Boron has applications in industries such as the glass and semiconductor industries. However, boron is toxic and has a significant effect on agriculture, and wastewater contaminated with boron should be treated before being discharged. Magnesium oxide (MgO) can remove boron but has not been used much in practical wastewater treatment systems because it requires between several hours and several days to immobilize boron. We have discovered a method to rapidly remove boron from wastewater by using highly reactive MgO. The MgO, in the form of low-crystalline magnesium oxide (LC-MgO), was obtained from basic magnesium carbonate (BMC) by low-temperature calcination at 500-700°C, while normal MgO is usually formed at over 1000°C. Solid analyses showed that LC-MgO had lower crystallinity and a higher specific surface area than normal MgO, both of which helped LC-MgO immobilize boron faster than normal MgO. Studies of the reaction kinetics showed that boron removal by MgO was a three-step process; (i) magnesium ions from MgO first dissolve into the aqueous phase, (ii) the dissolved magnesium ions form complexes with borate ions in the wastewater, (iii) these complexes precipitate out of solution as hydroxides when they react with free borate ions. The kinetic model also revealed that the higher surface area of LC-MgO enhanced the rate of dissolution and precipitation of magnesium ions, which increased the rate of boron removal.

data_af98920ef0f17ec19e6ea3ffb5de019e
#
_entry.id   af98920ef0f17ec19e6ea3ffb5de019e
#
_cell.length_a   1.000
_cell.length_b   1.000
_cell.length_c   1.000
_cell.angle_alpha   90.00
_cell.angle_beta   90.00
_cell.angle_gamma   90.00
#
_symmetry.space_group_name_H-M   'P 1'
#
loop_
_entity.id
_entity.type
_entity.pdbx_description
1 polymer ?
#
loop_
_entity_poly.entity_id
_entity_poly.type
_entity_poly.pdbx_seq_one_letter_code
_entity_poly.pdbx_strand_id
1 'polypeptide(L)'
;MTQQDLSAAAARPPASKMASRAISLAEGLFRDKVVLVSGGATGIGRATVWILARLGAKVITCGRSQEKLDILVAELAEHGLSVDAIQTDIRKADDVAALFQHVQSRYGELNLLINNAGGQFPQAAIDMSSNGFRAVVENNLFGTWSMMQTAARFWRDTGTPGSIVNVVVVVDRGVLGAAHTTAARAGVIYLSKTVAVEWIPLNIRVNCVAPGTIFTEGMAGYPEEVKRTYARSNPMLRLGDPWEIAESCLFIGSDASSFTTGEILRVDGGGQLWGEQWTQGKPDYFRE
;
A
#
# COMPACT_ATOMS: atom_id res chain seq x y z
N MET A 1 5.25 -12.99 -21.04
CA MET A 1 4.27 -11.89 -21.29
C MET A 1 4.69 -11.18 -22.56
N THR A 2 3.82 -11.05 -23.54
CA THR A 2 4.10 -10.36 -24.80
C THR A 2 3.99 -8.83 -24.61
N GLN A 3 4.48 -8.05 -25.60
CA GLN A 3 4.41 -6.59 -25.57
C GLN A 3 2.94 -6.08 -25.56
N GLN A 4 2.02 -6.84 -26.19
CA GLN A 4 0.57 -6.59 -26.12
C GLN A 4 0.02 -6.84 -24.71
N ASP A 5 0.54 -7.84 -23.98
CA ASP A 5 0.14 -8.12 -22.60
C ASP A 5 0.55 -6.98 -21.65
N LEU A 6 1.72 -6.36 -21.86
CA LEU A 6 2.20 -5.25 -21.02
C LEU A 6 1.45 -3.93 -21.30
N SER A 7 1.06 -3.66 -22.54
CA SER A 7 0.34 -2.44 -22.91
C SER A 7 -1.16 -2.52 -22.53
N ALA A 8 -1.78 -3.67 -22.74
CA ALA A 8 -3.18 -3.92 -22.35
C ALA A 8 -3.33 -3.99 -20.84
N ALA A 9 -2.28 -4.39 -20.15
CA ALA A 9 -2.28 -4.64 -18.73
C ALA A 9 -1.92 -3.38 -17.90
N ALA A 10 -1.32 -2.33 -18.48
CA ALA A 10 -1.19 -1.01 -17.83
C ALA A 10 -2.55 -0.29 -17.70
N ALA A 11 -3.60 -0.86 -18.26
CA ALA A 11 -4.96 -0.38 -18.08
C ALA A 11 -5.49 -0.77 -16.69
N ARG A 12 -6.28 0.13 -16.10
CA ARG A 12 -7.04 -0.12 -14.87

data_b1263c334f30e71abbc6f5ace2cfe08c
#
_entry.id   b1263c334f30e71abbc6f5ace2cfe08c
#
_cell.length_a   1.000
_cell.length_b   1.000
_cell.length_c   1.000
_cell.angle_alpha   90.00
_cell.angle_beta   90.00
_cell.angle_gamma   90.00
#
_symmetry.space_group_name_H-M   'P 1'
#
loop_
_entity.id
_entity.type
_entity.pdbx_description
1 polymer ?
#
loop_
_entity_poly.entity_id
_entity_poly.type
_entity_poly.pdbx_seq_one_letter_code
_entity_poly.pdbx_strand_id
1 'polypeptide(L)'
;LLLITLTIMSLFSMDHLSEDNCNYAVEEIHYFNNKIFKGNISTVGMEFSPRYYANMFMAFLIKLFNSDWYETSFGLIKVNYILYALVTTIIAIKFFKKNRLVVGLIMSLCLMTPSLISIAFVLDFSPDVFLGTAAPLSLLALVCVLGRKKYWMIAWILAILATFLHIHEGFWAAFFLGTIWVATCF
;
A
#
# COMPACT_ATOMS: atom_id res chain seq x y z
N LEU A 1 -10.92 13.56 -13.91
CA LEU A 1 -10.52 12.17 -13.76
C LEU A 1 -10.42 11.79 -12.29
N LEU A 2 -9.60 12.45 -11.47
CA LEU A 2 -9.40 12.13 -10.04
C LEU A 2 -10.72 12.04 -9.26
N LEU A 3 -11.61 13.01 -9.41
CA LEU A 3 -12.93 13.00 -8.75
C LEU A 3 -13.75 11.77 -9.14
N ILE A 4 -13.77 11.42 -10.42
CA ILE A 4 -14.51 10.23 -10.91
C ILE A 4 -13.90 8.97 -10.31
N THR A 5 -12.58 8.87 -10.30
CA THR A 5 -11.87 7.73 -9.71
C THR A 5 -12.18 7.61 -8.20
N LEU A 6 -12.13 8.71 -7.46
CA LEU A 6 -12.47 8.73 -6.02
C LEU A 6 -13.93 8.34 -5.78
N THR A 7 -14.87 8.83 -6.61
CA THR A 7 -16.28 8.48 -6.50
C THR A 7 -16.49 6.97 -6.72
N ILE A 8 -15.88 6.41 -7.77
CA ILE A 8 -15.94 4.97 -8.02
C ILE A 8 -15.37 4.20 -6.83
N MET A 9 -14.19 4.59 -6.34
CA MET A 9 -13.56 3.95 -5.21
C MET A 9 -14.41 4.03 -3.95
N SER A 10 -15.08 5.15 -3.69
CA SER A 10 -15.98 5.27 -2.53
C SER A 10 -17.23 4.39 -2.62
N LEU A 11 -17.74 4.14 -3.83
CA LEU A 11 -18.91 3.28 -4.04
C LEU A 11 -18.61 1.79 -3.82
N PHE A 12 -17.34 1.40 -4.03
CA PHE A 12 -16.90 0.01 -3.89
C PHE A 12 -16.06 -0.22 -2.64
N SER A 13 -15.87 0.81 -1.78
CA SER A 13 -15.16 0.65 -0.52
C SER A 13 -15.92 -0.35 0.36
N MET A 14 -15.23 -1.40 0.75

ASJC Scopus subject areas